At the end of September 1941, the 10th tank division was disbanded, the remaining materiel and personnel were sent to form two new tank brigades – the 131st and 133rd (formed on the basis of the 19th tank regiment). Thus, Ivan Ivanovich was included in the formation of the 133rd Tank Brigade. As a valuable soldier who had served in the Red Army since 1937 and had experience in heavy battles in the summer and autumn of 1941, Korolkov was promoted to officer. On June 4, 1942, he was already a lieutenant and commanded a platoon in a heavy tank company of the 1st tank battalion of the 133rd tank brigade. Prior to that, on March 8, 1942, he was seriously wounded in the left leg and back, but by the beginning of June he had time to return to duty.

Attack of KV-1 tanks with the support of infantry in the Stalingrad area. Photo: waralbum.ru

Ivan Korolkov especially distinguished himself in battle on June 10, 1942, in the area of ​​height 159.2 to the west of the village of Tatyanovka. Here, not far from a large village and the Shevchenkovo ​​station, units of the 277th Infantry Division and the 113th Tank Brigade came under attack from the 51st Army Corps of Paulus’ 6th Army and the 16th Panzer Division from the 3rd Motorized Corps. In the area of ​​heights near the village of Tatyanovka, 60 tanks of the 16th German Panzer Division were stuck in battle with the main forces of the 133rd Tank Brigade, which by the beginning of June 10 had 41 tanks, including 8 KV-1s.

The battle in the Tatyanovka area lasted for several hours. Having suffered serious losses in equipment, the 133rd tank brigade withdrew to the rear, behind the positions of the 162nd rifle division, which had been nominated from the army reserve. By 18:00, the brigade had 13 tanks on the move, including only two KV-1 tanks. Among these vehicles was Lieutenant Korolkov’s tank. Only he and the tank of the company commander, senior lieutenant Ivan Danilov, left the battle in the area of ​​height 159.2. As a result of this battle, Korolkov was presented to the Order of the Patriotic War of the 1st degree, but in the end he was awarded the Order of Lenin. The award list indicated that in the battle at height 159.2, Lieutenant Korolkov’s tank destroyed 8 enemy tanks, 7 cannons and up to two hundred Nazis. At the same time, Korolkov’s tank managed to repel the attack of 20 German tanks. In battle, the Germans knocked out the KV with artillery fire, the vehicle was severely damaged, but kept running. Korolkov managed to withdraw the tank from the battlefield. In the same award list, it was noted that during the battles Ivan Korolkov managed to prove himself as a bold, decisive and skillful commander. The tanker is well-trained tactically and is well acquainted with the materiel of the T-34 and KV tanks. In total, according to the results of the battles on June 10, 1942, the 133rd brigade declared 42 destroyed enemy tanks.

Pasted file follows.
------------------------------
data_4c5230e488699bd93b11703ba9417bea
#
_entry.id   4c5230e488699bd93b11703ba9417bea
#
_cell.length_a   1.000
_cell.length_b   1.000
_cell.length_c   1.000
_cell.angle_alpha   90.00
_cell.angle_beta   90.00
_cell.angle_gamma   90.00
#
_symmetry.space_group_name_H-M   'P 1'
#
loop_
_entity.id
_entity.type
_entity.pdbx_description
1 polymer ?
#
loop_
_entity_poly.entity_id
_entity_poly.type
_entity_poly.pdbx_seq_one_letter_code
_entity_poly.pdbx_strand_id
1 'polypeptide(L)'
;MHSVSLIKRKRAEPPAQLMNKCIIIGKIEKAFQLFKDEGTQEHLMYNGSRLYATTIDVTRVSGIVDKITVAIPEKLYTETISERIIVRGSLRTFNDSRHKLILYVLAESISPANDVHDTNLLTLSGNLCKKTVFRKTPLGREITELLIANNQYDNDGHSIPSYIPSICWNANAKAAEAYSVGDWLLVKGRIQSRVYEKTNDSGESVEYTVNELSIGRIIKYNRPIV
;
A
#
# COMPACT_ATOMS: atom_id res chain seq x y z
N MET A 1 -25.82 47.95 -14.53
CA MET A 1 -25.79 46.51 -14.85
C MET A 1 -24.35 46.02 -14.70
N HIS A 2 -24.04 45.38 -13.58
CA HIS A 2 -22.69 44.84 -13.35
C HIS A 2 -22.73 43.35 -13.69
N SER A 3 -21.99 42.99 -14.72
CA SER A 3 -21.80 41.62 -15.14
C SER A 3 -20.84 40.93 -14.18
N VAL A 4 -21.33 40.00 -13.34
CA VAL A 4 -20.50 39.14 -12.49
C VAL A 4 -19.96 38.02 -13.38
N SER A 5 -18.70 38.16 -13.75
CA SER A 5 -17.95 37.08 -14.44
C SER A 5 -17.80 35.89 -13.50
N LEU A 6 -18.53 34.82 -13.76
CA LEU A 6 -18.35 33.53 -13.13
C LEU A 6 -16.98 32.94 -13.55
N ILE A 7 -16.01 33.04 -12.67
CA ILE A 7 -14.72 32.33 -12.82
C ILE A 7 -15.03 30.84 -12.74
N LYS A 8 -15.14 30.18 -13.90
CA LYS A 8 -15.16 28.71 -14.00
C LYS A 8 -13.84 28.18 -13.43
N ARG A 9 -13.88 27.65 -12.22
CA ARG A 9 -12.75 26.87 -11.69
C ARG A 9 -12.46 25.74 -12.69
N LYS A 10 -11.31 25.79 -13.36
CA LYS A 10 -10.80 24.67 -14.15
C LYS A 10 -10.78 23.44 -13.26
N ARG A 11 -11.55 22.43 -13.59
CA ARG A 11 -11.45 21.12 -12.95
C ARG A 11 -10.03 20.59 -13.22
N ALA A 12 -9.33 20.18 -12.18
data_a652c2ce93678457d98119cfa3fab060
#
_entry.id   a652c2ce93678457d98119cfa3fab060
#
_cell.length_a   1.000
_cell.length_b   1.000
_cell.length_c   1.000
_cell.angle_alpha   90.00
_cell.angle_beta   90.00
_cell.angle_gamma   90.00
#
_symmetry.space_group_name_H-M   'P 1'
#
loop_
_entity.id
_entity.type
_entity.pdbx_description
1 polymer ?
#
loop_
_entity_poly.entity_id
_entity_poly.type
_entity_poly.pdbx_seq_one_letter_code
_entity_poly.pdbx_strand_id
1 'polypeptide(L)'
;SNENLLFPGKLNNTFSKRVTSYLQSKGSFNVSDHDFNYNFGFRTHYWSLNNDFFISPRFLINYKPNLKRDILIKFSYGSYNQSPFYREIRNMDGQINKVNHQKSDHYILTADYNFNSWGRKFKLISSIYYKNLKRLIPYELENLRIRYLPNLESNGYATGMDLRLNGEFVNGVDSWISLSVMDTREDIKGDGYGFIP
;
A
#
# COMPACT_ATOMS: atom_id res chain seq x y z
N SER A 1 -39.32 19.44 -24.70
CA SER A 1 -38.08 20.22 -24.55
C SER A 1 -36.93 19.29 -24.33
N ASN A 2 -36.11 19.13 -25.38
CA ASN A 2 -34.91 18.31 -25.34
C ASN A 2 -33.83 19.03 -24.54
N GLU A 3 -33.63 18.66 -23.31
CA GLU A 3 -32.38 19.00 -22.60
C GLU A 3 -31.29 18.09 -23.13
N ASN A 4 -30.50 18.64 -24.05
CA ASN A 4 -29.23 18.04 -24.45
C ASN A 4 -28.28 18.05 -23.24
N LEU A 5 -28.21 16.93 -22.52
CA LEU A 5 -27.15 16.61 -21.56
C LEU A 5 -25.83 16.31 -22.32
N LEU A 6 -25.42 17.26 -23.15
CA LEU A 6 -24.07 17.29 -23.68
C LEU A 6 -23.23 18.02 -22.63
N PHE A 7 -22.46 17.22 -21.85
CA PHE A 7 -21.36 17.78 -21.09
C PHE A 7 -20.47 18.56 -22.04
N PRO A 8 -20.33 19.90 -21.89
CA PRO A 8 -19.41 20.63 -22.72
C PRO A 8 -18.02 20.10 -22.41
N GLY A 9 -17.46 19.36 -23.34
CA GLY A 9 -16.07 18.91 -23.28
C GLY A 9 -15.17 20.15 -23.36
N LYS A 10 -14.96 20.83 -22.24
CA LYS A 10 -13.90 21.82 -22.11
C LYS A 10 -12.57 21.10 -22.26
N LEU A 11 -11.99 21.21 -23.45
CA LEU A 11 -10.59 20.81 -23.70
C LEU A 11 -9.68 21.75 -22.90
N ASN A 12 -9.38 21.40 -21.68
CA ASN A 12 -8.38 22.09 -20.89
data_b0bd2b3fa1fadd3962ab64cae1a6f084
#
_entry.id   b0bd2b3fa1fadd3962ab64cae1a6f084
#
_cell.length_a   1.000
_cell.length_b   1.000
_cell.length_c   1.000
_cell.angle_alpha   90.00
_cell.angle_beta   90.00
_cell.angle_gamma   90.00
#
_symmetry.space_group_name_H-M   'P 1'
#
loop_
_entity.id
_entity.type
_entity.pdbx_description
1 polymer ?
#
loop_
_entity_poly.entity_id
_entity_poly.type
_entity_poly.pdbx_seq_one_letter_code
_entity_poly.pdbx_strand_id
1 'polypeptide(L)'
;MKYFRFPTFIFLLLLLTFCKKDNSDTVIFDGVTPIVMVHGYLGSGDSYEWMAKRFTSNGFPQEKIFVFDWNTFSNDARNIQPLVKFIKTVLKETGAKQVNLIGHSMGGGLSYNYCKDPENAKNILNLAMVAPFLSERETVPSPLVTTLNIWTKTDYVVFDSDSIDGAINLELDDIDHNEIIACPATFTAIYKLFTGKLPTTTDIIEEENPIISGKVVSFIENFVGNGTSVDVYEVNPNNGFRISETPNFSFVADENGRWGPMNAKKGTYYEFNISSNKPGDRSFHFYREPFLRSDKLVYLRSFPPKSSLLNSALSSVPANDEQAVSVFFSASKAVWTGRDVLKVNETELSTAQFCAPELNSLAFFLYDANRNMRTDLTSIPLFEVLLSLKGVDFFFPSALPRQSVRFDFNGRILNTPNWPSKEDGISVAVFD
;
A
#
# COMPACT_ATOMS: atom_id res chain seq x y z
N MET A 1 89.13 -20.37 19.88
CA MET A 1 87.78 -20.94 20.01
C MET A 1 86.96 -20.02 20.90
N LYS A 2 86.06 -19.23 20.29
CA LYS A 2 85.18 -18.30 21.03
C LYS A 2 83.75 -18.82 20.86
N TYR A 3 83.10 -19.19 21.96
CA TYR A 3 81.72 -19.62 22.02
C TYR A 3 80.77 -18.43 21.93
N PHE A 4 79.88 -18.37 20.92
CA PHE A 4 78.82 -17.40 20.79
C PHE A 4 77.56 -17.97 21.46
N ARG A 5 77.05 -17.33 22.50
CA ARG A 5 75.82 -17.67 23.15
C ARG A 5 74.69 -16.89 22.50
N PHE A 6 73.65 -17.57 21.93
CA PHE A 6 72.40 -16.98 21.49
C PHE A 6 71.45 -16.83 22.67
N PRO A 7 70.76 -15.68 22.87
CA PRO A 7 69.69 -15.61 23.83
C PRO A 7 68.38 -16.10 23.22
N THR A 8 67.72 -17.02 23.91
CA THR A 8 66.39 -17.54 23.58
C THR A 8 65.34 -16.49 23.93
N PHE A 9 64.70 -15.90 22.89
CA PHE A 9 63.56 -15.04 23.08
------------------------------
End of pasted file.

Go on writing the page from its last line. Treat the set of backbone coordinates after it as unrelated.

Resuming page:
Subsequently, Korolkov took part in the Soviet counterstrike in the 74th kilometer junction area. By that time, he was already a senior lieutenant and commanded a company of heavy tanks. At the same time, the entire 133rd tank brigade was transferred to a “heavy” state and was equipped only with KV-1 tanks. On August 9, the company of senior lieutenant Korolkov conducted a successful attack on the 74th kilometer crossing, the Germans were knocked out, and in the 14th German tank division opposing the Soviet tankers by 17:00 on August 9, only 23 vehicles remained on the move. In this battle, Senior Lieutenant Korolkov destroyed two “heavy” enemy tanks (most likely a Pz IV) and one gun, and also evacuated a damaged tank from the battlefield. Moreover, during the battle, Korolkov was once again wounded, now in the shoulder.

German tank Pz IV knocked out in Stalingrad